An Address to His Honor Lieutenant Governor Davey, presented by the Inhabitants of His Majesty’s Settlements on Van Diemen’s Land. Dated the fifteenth day of September, in the year of Our Lord, one thousand eight hundred and fifteen. With His Honor the Lieutenant Governor’s Answer thereto. Hobart Town: Printed by Andrew Bent. 1815.
Not in Ferguson. 12p., 25 x 11 cm. (approx) Copies: TNA (4 copies)
The earliest surviving pamphlet printed by Bent. Printed in Sept. 1815, possibly before he became Government Printer.
By April 1815 the bush-ranger problem was so dire that Davey desperately (and illegally) declared martial law. The address was drawn up on 17 August at what Rev. Knopwood described as ‘a great meeting of all the officers,’ convened by public advertisement and chaired by Edward Lord. It congratulated Davey on his firm, wise and energetic measures and prayed for the continuance of martial law and for a local criminal court. Around 500 free men signed, so despite a few documented refusals, the address had all the appearance of a spontaneous outpouring of public support. It is not clear whether Bent printed the address for the committee, or at Davey’s behest. He is not designated Government Printer in the imprint. By this time Davey knew his days as Governor were numbered and, anxious to defend himself against mounting criticism from Governor in Chief Macquarie, began sending despatches directly to the Colonial Office. He may have orchestrated the whole exercise. Either way the address was a very useful document for Davey.
In all copies the title page appears to have been printed on the verso of the first leaf. This error may suggest the pamphlet was printed in a hurry. The Jefferson whaler was about to sail for England and almost all government business virtually ceased for a couple of weeks while Davey prepared his despatch and supporting documentation. It may also reflect Bent’s inexperience in pamphlet printing at that time. The page numbers are assigned opposite to the normal convention as they were in the compilation of government orders printed by George Clarke in 1814.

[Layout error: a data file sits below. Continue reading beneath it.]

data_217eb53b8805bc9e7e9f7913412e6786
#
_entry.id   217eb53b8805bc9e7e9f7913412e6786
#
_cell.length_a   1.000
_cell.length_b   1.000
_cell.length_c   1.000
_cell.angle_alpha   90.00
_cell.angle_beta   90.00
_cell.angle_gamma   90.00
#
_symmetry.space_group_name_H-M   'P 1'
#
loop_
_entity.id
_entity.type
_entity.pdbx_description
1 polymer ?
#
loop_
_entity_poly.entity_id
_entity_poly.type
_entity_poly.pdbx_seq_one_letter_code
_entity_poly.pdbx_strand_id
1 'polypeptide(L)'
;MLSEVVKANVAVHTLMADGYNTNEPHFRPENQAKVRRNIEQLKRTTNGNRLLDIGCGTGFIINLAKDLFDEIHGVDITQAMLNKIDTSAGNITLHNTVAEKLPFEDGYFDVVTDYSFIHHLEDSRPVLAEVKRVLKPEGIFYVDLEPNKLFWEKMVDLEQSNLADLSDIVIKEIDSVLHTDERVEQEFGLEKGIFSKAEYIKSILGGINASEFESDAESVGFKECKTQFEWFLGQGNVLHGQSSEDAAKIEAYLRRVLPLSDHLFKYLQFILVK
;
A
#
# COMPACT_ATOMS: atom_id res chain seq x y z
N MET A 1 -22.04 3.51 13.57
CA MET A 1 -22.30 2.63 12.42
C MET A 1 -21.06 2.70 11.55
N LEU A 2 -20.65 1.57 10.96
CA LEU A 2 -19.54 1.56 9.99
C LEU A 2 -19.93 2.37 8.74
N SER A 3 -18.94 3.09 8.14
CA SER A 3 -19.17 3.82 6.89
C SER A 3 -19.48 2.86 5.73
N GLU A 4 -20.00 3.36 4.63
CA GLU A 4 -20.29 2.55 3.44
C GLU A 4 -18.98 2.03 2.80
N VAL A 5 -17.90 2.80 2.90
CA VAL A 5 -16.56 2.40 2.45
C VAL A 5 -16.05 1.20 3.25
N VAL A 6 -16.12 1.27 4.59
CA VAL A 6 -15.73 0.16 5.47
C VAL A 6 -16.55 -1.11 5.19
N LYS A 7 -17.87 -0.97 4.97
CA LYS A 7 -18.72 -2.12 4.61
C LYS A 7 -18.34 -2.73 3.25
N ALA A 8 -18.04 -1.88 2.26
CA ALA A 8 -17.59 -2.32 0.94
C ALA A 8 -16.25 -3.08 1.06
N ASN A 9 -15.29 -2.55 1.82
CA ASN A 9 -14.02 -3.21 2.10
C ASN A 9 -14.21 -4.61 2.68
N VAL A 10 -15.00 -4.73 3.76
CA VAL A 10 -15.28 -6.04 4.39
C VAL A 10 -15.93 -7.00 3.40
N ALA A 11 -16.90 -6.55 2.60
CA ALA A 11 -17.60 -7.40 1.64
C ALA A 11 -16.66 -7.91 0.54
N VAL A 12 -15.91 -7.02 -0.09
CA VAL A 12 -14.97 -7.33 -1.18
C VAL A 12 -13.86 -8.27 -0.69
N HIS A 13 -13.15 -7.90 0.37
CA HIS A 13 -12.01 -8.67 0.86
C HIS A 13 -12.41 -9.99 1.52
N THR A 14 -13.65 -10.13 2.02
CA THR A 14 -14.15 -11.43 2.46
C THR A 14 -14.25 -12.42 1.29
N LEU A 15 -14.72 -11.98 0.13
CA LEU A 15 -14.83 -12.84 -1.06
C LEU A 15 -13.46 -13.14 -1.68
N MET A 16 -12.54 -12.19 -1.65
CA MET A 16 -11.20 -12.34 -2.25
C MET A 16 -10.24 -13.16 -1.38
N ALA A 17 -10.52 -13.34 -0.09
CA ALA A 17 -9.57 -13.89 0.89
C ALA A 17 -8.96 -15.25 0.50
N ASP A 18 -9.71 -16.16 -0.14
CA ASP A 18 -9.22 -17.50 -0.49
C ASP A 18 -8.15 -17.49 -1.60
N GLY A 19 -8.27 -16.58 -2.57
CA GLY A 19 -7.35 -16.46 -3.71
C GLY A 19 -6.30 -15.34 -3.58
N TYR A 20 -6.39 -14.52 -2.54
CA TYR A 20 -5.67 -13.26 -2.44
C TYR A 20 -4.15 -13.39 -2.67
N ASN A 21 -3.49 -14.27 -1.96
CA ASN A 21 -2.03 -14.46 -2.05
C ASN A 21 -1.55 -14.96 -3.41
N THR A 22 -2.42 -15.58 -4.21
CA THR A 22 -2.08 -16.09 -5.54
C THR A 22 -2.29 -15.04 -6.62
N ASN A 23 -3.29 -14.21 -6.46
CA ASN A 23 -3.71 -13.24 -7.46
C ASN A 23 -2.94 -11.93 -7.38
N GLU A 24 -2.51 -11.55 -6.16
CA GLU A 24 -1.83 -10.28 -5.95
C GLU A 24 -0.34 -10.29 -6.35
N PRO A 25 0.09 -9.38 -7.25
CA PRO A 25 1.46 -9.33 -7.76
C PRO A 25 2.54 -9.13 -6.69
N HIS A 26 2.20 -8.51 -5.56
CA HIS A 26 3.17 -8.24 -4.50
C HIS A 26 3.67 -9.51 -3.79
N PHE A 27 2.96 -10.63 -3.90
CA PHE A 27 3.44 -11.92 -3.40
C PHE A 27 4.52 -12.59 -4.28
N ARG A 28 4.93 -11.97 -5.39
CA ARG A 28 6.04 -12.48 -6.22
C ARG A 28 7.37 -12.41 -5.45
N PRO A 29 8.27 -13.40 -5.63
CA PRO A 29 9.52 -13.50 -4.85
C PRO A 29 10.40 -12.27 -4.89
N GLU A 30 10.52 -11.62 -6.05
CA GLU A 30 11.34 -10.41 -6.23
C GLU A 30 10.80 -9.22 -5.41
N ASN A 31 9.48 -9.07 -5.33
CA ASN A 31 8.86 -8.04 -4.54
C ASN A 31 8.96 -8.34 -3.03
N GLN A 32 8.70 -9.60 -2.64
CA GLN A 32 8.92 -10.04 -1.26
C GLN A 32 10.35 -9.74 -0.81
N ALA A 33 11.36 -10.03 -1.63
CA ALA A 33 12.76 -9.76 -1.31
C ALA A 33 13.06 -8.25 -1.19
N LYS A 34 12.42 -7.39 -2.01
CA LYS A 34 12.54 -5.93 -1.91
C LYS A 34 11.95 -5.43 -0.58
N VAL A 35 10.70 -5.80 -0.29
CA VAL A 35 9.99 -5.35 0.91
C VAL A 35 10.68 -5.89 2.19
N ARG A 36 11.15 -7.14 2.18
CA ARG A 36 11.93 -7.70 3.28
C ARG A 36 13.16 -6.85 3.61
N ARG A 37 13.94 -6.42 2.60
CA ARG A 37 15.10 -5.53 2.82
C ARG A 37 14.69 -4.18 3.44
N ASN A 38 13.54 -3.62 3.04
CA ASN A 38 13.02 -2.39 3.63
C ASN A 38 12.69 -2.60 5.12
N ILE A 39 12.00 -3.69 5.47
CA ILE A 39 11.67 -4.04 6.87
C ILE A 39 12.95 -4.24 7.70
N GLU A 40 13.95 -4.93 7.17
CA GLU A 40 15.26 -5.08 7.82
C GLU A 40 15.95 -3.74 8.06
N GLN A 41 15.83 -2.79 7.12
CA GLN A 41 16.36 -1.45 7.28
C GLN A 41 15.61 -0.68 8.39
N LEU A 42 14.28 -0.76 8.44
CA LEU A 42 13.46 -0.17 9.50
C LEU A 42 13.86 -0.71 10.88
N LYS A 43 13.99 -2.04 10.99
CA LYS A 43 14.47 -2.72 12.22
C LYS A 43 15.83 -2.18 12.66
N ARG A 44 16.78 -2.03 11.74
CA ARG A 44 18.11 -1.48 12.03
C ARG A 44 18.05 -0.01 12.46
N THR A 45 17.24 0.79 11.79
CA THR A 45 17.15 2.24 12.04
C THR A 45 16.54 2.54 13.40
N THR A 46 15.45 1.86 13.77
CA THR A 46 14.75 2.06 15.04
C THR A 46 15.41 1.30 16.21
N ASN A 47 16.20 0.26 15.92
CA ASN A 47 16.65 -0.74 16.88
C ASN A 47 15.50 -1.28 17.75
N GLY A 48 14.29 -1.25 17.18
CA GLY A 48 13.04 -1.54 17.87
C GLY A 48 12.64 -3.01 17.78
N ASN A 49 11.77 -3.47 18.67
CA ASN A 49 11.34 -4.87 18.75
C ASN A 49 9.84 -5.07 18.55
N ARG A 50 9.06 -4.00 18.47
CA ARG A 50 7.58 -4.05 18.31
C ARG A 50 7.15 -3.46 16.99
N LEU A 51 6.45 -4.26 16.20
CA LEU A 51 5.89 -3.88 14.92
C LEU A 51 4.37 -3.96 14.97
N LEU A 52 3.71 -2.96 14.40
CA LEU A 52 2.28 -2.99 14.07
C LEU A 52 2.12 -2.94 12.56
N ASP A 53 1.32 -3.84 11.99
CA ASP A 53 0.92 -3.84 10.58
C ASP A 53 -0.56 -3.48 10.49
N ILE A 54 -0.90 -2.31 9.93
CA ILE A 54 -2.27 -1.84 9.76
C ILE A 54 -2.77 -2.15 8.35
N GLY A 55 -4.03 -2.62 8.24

Four copies survive in Colonial Office papers. All are available online via AJCP: CO201/78 (sent by Davey 30 Sept 1815); CO201/80 (sent 13 Apr 1816); CO 201/89 (sent via the Earl of Harrowby in 1817, after Davey had been removed as Governor); and CO201/37 (with Davey’s memorial to the Bigge inquiry.)
Copy of an Address to His Honor Lieutenant Governor Davey, received from the Inhabitants of His Majesty’s Settlements on Van Diemen’s Land. Dated the fifteenth day of September, in the year of Our Lord, one thousand eight hundred and fifteen. With His Honor the Lieutenant Governor’s Answer thereto. Hobart Town: Printed by Andrew Bent. 1815.
Ferguson 630. 12p., 19.8 x 14.5 cm (trimmed). Laid paper with Britannia counter mark. Copies: ML
A variant printing of the previous item, with the same peculiar pagination. Minor differences in title and content but the later version has been completely reset. Not clear if the reprint was made for Davey, or was an early commercial initiative by the printer. The only surviving copy is bound with other items, including the proclamation revoking martial law of 2 Oct. 1815, in a volume inscribed by Davey’s son in law, Colonial Surgeon James Scott.
Port Regulations and Orders, to be observed by all Masters and Commanders of Vessels, whether British or foreign, on their arrival at the River Derwent; and by all Merchants, Importers, Consignees, and Others resident in His Majesty’s Territory of Van Diemen’s Land, &c. &c. &c. Hobart Town: Printed by Andrew Bent, Government Printer. 1815.
Ferguson 631. 8p., 18.2 x 21 cm. Copies: ML (view online)
The earliest surviving imprint by Bent as Government Printer. Regulations dated 14 November 1815. Ferguson’s description of the paper as ‘rough’ is perhaps an understatement. Has the same peculiar pagination as the two versions of the Address to Davey.
Promissory note ca. 1818 [possibly printed by Bent]
Printed for Edward Lord and filled out by John Stott 11 May 1818 promising to pay £4.6.6 for value received.
Another example possibly as item 1 from Lot 127 at Clifford Craig sale. Printed promissory note. Wm. Blyth promises to pay Mr Edward Lord £40, dated 31 May 1819. Current whereabouts unknown.